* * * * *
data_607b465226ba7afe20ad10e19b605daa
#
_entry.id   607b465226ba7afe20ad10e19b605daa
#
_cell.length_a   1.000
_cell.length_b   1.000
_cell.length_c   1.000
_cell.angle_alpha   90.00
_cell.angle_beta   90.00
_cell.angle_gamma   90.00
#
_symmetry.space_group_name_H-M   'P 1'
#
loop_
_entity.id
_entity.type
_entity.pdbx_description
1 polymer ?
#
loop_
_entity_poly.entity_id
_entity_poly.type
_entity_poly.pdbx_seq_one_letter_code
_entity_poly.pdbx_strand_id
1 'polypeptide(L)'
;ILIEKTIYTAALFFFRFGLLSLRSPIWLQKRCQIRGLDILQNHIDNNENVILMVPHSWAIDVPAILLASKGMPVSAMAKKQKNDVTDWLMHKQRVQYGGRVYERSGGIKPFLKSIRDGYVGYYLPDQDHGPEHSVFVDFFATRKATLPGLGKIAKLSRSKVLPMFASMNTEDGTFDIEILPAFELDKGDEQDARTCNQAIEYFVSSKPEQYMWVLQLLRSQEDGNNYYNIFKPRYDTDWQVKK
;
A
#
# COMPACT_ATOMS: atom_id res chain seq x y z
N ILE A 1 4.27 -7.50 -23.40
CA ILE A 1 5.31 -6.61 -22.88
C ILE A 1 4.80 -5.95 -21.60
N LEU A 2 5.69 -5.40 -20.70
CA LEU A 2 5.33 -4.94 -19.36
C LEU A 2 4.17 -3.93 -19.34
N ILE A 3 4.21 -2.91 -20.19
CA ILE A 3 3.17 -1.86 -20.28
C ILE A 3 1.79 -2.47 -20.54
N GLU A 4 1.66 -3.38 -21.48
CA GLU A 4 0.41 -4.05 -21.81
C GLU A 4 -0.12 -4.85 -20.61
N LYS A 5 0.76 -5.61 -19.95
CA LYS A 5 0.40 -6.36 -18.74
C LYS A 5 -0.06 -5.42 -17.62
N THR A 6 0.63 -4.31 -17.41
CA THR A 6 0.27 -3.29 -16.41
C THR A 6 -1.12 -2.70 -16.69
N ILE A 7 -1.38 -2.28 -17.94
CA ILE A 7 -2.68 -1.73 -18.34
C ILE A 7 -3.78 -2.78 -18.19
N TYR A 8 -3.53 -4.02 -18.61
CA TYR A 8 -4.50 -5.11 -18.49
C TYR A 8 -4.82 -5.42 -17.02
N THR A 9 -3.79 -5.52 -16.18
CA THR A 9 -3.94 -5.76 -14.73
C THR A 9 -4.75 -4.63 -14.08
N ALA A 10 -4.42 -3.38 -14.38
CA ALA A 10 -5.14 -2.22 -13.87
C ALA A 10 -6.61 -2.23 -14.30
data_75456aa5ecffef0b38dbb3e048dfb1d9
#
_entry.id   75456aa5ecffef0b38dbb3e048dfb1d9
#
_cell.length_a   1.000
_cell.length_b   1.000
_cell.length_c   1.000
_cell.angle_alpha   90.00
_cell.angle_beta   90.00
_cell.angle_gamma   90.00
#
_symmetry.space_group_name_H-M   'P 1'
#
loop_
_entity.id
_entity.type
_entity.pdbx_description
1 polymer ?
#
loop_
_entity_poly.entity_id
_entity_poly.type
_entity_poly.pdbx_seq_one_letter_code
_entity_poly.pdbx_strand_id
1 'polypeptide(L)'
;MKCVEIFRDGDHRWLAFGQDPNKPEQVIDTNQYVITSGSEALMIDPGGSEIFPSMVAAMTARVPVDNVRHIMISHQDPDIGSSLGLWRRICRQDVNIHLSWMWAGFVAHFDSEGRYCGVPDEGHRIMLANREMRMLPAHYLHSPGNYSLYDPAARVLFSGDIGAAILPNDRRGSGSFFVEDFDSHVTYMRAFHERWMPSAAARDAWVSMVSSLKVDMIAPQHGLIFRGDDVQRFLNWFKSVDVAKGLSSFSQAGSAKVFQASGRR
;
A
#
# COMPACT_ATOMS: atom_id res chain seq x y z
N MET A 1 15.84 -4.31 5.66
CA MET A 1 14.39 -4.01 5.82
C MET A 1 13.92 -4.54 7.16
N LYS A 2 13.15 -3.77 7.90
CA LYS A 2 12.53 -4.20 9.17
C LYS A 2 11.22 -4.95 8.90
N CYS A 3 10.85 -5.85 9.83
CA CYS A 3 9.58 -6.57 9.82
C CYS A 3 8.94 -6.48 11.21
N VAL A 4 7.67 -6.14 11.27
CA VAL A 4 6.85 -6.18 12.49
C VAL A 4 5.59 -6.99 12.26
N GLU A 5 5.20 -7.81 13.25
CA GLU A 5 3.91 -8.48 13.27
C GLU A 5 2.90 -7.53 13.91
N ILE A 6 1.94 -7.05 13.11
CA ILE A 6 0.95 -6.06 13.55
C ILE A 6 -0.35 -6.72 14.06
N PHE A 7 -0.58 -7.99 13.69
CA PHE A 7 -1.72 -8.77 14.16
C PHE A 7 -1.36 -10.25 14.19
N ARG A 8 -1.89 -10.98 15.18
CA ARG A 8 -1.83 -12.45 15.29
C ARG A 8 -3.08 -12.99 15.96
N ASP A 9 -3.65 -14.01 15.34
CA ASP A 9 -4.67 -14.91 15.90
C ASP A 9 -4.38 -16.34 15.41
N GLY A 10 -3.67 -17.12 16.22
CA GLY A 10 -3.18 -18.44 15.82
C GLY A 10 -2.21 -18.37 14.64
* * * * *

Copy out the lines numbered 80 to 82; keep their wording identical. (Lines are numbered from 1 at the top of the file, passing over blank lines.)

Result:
loop_
_entity_poly.entity_id
_entity_poly.type